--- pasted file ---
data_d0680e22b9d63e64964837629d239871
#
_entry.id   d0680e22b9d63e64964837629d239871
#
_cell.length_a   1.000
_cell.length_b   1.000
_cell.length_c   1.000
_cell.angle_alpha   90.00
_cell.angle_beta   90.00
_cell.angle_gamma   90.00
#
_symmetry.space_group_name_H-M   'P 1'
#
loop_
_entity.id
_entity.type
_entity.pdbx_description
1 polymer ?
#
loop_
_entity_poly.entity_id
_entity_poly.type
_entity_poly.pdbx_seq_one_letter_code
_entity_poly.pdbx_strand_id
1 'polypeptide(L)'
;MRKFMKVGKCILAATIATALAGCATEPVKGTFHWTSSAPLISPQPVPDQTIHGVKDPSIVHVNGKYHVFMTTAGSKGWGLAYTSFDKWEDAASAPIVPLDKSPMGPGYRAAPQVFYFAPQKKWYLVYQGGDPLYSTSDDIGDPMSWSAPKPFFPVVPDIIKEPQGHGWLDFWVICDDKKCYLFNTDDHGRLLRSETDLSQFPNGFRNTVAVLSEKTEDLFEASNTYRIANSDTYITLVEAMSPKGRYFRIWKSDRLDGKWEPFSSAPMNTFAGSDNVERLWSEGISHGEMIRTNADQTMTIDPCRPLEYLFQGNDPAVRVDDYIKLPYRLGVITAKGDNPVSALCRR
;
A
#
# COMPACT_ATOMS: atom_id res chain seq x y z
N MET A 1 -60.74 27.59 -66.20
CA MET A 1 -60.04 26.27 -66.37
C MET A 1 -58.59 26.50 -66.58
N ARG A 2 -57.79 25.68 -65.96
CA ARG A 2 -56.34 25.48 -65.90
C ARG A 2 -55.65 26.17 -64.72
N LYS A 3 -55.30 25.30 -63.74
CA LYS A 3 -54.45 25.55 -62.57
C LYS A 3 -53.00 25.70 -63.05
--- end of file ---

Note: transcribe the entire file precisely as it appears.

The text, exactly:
data_d0680e22b9d63e64964837629d239871
#
_entry.id   d0680e22b9d63e64964837629d239871
#
_cell.length_a   1.000
_cell.length_b   1.000
_cell.length_c   1.000
_cell.angle_alpha   90.00
_cell.angle_beta   90.00
_cell.angle_gamma   90.00
#
_symmetry.space_group_name_H-M   'P 1'
#
loop_
_entity.id
_entity.type
_entity.pdbx_description
1 polymer ?
#
loop_
_entity_poly.entity_id
_entity_poly.type
_entity_poly.pdbx_seq_one_letter_code
_entity_poly.pdbx_strand_id
1 'polypeptide(L)'
;MRKFMKVGKCILAATIATALAGCATEPVKGTFHWTSSAPLISPQPVPDQTIHGVKDPSIVHVNGKYHVFMTTAGSKGWGLAYTSFDKWEDAASAPIVPLDKSPMGPGYRAAPQVFYFAPQKKWYLVYQGGDPLYSTSDDIGDPMSWSAPKPFFPVVPDIIKEPQGHGWLDFWVICDDKKCYLFNTDDHGRLLRSETDLSQFPNGFRNTVAVLSEKTEDLFEASNTYRIANSDTYITLVEAMSPKGRYFRIWKSDRLDGKWEPFSSAPMNTFAGSDNVERLWSEGISHGEMIRTNADQTMTIDPCRPLEYLFQGNDPAVRVDDYIKLPYRLGVITAKGDNPVSALCRR
;
A
#
# COMPACT_ATOMS: atom_id res chain seq x y z
N MET A 1 -60.74 27.59 -66.20
CA MET A 1 -60.04 26.27 -66.37
C MET A 1 -58.59 26.50 -66.58
N ARG A 2 -57.79 25.68 -65.96
CA ARG A 2 -56.34 25.48 -65.90
C ARG A 2 -55.65 26.17 -64.72
N LYS A 3 -55.30 25.30 -63.74
CA LYS A 3 -54.45 25.55 -62.57
C LYS A 3 -53.00 25.70 -63.05